After more than a decade since its inception in late-2008, Bitcoin has seen a massive rise from being an obscure internet currency used by drug dealers and shut-ins to a formidable asset class that attracts billions of dollars in trading volume each day.
2020 has also emerged as a historic year for Bitcoin. It has gone from a retail trading tool to an institutional alternative to gold, with publicly-traded companies, banks, family offices, and hedge funds choosing to allocate some of their resources towards the burgeoning asset class.
And some of these bets have paid out in full already.
Square’s Bitcoin bet
Square, the payments processing app owned by Twitter founder Jack Dorsey, one of the few big companies that chose to allocate a percentage of their treasury funds to Bitcoin in 2020.
This was a significant move: Company treasuries involve the management of money and financial risks in a business and are used to source credit and as collateral for loans, plan out the expansion, and even as a safeguard against revenue losses. And Square chose Bitcoin to do so.
In October, the firm invested over $50 million — 1% of its total assets — and picked up over 4,709 Bitcoin. It was essentially a one-directional bet on the longer-term movement of Bitcoin as an effective hedge against inflation (or even single-digit bond yields).
Square’s chief financial officer Amrita Ahuja said at the time that the investment was a result of the company’s belief that Bitcoin had the potential to become a “more ubiquitous currency in the future.”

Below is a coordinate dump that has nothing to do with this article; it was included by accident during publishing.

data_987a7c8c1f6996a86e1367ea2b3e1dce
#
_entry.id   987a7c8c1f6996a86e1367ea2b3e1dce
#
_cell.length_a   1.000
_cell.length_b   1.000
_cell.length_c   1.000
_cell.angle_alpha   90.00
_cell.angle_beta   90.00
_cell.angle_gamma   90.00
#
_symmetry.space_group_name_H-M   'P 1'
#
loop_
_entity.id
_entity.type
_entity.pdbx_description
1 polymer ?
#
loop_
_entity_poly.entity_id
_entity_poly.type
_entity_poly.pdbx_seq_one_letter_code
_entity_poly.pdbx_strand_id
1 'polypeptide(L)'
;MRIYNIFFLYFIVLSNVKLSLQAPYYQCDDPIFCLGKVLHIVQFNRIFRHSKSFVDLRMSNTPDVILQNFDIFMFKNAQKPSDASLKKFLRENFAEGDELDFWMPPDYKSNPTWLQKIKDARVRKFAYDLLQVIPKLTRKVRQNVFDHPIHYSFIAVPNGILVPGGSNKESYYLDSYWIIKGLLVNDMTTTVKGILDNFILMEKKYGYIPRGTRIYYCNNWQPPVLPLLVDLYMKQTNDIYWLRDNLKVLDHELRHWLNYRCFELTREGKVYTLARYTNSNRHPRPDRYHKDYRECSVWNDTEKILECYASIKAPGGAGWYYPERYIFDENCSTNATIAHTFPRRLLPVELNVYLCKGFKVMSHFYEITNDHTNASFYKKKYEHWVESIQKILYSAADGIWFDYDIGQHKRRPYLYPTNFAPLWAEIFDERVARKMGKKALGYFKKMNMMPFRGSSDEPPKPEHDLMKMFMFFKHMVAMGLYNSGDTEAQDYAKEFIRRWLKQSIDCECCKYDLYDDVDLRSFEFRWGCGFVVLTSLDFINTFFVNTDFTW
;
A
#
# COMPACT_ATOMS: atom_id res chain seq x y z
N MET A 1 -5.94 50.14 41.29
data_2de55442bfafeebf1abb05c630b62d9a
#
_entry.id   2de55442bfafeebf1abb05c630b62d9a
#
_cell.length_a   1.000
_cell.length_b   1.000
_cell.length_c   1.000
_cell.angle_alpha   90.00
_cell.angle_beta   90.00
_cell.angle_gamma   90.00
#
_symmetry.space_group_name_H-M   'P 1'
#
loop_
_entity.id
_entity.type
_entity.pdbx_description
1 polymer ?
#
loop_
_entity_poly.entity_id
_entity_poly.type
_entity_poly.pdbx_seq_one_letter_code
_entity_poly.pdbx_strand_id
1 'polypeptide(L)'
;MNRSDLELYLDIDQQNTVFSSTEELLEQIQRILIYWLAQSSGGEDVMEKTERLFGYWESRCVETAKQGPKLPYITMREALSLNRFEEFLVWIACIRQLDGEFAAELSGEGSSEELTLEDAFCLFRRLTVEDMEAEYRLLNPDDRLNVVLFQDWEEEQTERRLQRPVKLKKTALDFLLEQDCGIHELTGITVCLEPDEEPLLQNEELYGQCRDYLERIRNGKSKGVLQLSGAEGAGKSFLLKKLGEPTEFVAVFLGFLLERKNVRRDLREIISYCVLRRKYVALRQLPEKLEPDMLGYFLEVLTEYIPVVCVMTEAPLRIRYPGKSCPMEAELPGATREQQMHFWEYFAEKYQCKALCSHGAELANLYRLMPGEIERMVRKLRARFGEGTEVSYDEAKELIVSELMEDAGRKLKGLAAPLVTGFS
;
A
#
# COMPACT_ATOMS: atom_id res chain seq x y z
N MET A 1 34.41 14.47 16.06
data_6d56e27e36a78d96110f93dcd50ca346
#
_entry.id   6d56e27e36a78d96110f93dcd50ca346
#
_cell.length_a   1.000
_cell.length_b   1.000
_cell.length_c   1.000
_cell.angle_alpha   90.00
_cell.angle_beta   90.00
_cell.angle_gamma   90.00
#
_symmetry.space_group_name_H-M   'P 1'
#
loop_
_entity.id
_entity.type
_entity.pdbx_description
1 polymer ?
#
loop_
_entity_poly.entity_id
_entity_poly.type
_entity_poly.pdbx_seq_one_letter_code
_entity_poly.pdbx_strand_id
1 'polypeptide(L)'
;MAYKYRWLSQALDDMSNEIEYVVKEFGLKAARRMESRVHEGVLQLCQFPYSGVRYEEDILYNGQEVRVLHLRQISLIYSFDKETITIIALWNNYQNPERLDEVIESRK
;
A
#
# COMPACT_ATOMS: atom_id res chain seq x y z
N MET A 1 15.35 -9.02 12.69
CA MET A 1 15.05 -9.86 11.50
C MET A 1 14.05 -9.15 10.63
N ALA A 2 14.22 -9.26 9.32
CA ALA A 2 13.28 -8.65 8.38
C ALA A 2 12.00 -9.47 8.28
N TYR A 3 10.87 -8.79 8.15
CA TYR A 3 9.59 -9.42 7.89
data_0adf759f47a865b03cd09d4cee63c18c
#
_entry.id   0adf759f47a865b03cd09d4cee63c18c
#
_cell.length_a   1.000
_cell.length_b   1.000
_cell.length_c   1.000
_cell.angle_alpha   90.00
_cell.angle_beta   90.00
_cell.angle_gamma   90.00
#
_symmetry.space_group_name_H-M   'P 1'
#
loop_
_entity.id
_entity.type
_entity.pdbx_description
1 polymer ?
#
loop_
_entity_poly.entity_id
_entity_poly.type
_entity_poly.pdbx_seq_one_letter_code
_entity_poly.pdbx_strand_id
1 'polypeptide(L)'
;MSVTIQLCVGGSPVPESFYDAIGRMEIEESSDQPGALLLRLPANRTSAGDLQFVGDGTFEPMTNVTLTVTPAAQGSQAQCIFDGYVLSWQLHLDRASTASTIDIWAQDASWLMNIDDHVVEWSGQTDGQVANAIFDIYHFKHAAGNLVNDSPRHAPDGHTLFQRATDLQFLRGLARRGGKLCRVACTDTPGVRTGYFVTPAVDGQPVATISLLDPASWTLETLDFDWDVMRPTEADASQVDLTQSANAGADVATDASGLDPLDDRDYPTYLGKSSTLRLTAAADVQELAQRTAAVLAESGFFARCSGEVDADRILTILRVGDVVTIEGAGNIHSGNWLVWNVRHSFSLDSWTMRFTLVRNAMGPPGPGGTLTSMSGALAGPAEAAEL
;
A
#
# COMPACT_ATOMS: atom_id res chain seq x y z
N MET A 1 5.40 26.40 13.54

How much did it bank so far?
If we refer to past pricing data, Bitcoin traded in the region of $10,500-$11,200 in late-September and early-October. The company did not provide any particular price for the execution of its order or makes its Bitcoin address public.
Today, Bitcoin trades at $18,850 at press time. It reached its all-time high of $19,800 on several exchanges yesterday, suggesting Square’s bet was worth over $95 million until early this week. Currently, its Bitcoin stash is worth over $85 million, a massive 70% increase in just two months.
The payout is arguably enticing to newer companies, investors, and dead firms from the dot-com era sitting on huge piles of cash. Announcing a Bitcoin investment, like in the case of this London-based neo-bank, has also led to a temporary bump in stock prices (which could add to the allure of announcing such a move).
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